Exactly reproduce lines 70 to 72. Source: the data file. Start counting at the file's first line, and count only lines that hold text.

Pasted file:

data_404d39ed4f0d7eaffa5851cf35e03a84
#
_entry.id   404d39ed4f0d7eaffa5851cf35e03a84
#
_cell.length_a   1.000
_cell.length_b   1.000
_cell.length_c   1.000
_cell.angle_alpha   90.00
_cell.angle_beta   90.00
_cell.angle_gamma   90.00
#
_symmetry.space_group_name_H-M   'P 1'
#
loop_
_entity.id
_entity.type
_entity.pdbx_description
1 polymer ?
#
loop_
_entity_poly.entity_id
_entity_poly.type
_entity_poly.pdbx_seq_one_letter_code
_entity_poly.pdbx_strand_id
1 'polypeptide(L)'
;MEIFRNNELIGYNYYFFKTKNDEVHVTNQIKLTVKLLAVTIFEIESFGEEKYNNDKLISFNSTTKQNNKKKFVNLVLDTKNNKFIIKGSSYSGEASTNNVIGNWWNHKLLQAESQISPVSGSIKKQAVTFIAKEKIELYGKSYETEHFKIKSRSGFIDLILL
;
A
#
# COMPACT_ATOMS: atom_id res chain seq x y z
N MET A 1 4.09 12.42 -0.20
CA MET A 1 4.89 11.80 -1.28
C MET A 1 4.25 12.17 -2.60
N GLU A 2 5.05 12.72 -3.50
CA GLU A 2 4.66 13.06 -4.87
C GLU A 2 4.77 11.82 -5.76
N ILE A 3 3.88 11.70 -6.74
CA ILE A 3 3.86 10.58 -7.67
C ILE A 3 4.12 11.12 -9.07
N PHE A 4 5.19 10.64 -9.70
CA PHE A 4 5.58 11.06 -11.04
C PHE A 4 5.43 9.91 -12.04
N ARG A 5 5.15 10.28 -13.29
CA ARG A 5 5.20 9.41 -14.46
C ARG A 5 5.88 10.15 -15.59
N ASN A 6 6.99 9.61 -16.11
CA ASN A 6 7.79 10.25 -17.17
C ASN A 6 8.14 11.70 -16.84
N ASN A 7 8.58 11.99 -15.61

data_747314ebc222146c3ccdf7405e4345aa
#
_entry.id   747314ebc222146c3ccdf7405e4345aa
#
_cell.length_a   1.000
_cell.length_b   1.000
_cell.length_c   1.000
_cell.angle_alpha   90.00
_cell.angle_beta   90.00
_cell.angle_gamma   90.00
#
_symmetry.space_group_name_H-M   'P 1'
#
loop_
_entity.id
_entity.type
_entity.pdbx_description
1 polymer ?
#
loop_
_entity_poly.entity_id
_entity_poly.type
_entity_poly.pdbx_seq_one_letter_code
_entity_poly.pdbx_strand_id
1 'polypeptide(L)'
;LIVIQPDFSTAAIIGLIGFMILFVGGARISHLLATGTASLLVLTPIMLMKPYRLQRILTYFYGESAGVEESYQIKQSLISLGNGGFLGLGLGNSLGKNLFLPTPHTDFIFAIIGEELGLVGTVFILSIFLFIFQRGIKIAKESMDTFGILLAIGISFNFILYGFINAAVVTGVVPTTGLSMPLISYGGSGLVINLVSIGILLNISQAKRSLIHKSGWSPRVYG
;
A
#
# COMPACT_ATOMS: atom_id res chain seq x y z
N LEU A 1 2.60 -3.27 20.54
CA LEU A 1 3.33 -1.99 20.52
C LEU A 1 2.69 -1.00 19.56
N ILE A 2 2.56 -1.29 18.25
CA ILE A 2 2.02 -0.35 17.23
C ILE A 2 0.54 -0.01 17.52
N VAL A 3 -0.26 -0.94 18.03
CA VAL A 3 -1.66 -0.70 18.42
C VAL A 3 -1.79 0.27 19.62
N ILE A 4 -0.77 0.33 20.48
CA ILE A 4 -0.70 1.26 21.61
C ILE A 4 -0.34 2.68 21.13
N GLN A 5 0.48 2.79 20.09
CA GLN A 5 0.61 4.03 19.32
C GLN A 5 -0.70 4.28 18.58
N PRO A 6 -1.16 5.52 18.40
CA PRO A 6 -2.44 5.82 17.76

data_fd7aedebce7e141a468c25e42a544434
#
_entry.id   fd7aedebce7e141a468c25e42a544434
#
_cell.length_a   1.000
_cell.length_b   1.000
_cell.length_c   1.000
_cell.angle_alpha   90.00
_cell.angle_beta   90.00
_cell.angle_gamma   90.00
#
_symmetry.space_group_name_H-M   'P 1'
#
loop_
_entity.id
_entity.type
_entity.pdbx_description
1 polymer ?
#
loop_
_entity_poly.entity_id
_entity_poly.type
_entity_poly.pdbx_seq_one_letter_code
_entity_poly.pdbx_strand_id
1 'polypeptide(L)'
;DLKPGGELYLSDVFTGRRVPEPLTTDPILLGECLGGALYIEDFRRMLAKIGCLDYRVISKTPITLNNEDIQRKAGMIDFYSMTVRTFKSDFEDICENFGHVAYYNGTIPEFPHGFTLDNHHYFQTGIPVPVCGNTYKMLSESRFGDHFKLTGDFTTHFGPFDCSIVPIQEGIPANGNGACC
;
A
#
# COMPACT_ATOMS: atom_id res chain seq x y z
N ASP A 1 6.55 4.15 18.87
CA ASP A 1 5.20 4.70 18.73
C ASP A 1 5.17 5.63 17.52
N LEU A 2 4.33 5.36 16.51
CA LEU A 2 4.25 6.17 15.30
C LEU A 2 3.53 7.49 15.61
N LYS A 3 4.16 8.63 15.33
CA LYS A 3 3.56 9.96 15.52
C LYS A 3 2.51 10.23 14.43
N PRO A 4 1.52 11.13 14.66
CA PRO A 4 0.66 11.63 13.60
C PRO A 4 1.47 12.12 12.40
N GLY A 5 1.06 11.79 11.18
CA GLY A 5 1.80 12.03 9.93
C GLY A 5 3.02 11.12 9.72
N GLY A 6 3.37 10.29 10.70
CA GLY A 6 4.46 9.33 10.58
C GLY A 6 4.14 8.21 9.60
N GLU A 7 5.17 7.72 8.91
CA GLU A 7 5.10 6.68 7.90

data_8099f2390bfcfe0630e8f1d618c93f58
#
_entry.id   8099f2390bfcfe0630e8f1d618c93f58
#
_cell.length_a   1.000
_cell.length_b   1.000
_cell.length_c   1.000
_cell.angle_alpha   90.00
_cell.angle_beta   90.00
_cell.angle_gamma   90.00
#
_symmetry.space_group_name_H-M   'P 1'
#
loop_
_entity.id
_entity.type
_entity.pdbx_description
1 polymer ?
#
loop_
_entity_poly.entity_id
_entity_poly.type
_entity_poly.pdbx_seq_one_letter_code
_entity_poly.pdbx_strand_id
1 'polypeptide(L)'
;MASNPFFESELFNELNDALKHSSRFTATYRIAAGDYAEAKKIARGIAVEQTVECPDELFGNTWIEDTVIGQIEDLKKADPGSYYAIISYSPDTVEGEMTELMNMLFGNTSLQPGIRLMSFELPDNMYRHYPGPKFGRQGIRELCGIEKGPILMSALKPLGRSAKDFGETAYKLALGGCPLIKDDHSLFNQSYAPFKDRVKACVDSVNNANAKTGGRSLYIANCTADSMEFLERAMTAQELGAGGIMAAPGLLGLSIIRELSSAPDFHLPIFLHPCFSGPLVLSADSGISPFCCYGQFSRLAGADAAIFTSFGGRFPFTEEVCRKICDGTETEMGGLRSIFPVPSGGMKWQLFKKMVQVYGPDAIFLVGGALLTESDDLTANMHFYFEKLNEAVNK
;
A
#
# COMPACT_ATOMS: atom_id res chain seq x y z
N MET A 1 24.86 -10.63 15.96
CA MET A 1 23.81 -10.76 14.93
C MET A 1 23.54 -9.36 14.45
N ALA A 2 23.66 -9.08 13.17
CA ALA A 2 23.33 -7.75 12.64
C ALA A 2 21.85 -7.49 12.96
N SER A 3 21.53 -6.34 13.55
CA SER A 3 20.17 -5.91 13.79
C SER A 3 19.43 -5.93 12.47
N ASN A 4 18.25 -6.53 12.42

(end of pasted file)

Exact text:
_entity_poly.entity_id
_entity_poly.type
_entity_poly.pdbx_seq_one_letter_code